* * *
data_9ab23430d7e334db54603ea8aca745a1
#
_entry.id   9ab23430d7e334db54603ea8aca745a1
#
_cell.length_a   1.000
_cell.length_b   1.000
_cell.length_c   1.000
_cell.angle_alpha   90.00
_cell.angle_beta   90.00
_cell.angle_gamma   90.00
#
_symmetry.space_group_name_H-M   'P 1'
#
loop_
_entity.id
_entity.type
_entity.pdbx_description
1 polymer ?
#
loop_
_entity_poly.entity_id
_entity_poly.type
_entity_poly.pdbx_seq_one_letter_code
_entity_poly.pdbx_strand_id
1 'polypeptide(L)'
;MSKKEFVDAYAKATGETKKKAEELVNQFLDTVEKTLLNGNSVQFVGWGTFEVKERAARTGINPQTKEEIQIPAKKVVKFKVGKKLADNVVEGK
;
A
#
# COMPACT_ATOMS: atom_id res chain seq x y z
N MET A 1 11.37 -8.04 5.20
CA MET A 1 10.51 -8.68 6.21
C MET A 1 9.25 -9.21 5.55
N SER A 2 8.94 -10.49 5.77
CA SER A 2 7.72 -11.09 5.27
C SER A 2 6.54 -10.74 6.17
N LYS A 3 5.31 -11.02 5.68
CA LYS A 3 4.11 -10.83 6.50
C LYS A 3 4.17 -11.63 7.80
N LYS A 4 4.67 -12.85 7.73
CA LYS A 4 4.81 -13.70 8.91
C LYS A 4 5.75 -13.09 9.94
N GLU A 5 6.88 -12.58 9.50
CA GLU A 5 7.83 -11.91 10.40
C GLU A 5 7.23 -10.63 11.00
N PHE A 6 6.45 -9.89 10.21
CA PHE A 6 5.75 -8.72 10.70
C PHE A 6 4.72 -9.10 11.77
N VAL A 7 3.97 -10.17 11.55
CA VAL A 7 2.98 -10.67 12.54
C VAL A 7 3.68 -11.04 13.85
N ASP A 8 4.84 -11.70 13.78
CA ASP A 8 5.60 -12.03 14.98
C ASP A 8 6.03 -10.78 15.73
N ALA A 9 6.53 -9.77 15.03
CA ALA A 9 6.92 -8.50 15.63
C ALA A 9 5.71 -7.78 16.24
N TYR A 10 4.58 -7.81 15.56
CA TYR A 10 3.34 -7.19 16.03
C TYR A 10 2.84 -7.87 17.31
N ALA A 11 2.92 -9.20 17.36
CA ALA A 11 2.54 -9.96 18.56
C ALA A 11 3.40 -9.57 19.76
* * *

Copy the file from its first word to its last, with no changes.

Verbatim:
data_9ab23430d7e334db54603ea8aca745a1
#
_entry.id   9ab23430d7e334db54603ea8aca745a1
#
_cell.length_a   1.000
_cell.length_b   1.000
_cell.length_c   1.000
_cell.angle_alpha   90.00
_cell.angle_beta   90.00
_cell.angle_gamma   90.00
#
_symmetry.space_group_name_H-M   'P 1'
#
loop_
_entity.id
_entity.type
_entity.pdbx_description
1 polymer ?
#
loop_
_entity_poly.entity_id
_entity_poly.type
_entity_poly.pdbx_seq_one_letter_code
_entity_poly.pdbx_strand_id
1 'polypeptide(L)'
;MSKKEFVDAYAKATGETKKKAEELVNQFLDTVEKTLLNGNSVQFVGWGTFEVKERAARTGINPQTKEEIQIPAKKVVKFKVGKKLADNVVEGK
;
A
#
# COMPACT_ATOMS: atom_id res chain seq x y z
N MET A 1 11.37 -8.04 5.20
CA MET A 1 10.51 -8.68 6.21
C MET A 1 9.25 -9.21 5.55
N SER A 2 8.94 -10.49 5.77
CA SER A 2 7.72 -11.09 5.27
C SER A 2 6.54 -10.74 6.17
N LYS A 3 5.31 -11.02 5.68
CA LYS A 3 4.11 -10.83 6.50
C LYS A 3 4.17 -11.63 7.80
N LYS A 4 4.67 -12.85 7.73
CA LYS A 4 4.81 -13.70 8.91
C LYS A 4 5.75 -13.09 9.94
N GLU A 5 6.88 -12.58 9.50
CA GLU A 5 7.83 -11.91 10.40
C GLU A 5 7.23 -10.63 11.00
N PHE A 6 6.45 -9.89 10.21
CA PHE A 6 5.75 -8.72 10.70
C PHE A 6 4.72 -9.10 11.77
N VAL A 7 3.97 -10.17 11.55
CA VAL A 7 2.98 -10.67 12.54
C VAL A 7 3.68 -11.04 13.85
N ASP A 8 4.84 -11.70 13.78
CA ASP A 8 5.60 -12.03 14.98
C ASP A 8 6.03 -10.78 15.73
N ALA A 9 6.53 -9.77 15.03
CA ALA A 9 6.92 -8.50 15.63
C ALA A 9 5.71 -7.78 16.24
N TYR A 10 4.58 -7.81 15.56
CA TYR A 10 3.34 -7.19 16.03
C TYR A 10 2.84 -7.87 17.31
N ALA A 11 2.92 -9.20 17.36
CA ALA A 11 2.54 -9.96 18.56
C ALA A 11 3.40 -9.57 19.76